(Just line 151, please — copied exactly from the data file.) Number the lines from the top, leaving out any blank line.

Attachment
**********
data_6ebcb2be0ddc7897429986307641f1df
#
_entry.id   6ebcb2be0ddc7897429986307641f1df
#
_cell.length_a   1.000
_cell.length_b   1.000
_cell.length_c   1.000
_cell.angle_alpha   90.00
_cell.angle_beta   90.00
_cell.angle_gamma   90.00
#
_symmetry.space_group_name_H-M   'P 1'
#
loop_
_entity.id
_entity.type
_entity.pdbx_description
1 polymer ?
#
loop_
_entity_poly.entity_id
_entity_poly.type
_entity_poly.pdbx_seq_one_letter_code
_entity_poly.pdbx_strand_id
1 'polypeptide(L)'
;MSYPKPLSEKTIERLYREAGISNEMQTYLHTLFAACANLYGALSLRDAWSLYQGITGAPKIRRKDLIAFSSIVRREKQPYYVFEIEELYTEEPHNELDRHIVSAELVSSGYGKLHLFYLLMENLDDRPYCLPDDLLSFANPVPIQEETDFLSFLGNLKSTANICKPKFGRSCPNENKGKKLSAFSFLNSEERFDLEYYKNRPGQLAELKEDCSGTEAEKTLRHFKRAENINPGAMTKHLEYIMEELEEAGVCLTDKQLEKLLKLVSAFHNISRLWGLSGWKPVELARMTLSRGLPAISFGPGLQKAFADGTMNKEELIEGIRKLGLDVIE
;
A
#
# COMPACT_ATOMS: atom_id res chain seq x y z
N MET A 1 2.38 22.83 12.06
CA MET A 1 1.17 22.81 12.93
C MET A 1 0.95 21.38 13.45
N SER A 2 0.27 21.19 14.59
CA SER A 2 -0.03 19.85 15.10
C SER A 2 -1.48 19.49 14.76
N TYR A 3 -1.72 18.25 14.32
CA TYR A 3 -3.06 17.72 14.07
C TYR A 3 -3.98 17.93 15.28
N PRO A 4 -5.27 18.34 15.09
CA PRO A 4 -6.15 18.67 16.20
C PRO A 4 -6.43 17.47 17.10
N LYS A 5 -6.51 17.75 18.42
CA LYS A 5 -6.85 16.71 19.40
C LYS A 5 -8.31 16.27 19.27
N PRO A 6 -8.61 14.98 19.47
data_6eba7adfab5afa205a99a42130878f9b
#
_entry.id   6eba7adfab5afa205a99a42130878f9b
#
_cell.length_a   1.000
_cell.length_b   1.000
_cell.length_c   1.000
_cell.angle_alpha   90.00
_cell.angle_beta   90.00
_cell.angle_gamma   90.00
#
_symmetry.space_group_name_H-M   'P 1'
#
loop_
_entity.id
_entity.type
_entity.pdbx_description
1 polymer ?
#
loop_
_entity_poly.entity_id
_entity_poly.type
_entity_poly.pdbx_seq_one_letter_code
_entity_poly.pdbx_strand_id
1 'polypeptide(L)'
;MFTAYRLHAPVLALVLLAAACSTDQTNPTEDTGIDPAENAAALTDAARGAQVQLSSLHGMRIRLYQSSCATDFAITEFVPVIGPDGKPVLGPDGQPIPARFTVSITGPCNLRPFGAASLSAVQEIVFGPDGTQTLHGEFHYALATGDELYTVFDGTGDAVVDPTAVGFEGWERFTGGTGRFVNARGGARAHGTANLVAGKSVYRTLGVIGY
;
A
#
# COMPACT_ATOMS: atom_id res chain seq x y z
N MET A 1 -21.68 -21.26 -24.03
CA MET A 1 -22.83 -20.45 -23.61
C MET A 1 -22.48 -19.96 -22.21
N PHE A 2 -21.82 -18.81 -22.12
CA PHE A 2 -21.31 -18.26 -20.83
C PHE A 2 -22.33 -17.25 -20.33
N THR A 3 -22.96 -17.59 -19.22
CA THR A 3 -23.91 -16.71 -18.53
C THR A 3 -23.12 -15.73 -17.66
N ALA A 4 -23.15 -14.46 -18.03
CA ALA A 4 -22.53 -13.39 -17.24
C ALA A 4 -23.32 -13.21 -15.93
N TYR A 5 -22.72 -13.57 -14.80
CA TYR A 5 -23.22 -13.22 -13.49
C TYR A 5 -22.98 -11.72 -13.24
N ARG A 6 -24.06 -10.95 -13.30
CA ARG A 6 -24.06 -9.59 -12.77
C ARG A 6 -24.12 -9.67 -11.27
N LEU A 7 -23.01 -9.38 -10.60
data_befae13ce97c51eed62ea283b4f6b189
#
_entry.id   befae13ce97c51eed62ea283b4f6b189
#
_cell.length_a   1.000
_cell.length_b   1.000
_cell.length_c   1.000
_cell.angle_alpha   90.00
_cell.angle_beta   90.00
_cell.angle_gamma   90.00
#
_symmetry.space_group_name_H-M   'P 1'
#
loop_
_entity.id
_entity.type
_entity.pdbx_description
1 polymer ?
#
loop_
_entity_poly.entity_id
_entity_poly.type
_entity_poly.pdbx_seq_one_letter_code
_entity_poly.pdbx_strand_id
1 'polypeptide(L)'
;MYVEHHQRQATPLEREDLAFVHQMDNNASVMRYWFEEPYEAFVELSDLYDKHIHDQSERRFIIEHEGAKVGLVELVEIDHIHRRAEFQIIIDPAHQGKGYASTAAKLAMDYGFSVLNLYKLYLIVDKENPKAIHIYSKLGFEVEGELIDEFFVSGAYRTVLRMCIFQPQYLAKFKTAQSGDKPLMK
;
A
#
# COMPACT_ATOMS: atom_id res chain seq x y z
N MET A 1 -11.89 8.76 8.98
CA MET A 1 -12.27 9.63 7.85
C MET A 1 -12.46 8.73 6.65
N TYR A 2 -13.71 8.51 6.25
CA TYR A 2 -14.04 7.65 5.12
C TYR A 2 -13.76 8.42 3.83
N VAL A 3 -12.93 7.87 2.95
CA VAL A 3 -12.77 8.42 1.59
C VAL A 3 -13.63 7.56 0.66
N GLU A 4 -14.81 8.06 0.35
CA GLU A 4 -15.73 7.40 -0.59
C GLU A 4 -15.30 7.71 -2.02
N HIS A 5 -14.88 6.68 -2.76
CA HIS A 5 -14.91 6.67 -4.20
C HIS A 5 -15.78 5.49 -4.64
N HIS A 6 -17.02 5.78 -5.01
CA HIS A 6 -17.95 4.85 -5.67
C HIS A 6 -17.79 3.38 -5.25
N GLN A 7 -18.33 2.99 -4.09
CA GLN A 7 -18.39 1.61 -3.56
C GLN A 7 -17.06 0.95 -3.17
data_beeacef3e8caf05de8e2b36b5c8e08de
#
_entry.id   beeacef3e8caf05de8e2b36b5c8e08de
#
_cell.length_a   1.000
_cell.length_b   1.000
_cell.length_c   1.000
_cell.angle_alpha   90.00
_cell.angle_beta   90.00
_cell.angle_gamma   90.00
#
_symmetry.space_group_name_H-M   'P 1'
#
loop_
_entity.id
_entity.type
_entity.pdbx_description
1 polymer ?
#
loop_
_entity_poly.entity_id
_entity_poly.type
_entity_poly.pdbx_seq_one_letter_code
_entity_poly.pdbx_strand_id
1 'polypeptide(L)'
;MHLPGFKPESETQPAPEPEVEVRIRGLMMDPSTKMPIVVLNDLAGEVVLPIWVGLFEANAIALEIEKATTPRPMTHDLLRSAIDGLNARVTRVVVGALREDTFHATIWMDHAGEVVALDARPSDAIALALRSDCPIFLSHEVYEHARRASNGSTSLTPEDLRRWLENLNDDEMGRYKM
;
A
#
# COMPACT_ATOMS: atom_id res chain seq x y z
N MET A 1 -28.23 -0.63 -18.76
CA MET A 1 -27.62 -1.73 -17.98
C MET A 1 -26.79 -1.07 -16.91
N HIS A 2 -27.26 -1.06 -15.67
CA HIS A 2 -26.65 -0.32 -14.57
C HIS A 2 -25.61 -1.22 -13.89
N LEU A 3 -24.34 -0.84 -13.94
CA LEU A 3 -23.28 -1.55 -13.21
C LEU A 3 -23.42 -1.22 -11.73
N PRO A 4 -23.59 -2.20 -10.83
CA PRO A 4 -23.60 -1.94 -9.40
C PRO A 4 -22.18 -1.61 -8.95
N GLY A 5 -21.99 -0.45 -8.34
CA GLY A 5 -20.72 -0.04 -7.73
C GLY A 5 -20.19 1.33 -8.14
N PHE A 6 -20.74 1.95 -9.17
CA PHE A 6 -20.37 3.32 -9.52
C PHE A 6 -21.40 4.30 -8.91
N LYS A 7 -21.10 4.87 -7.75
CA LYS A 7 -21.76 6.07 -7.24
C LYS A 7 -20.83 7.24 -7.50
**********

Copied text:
_cell.length_a   1.000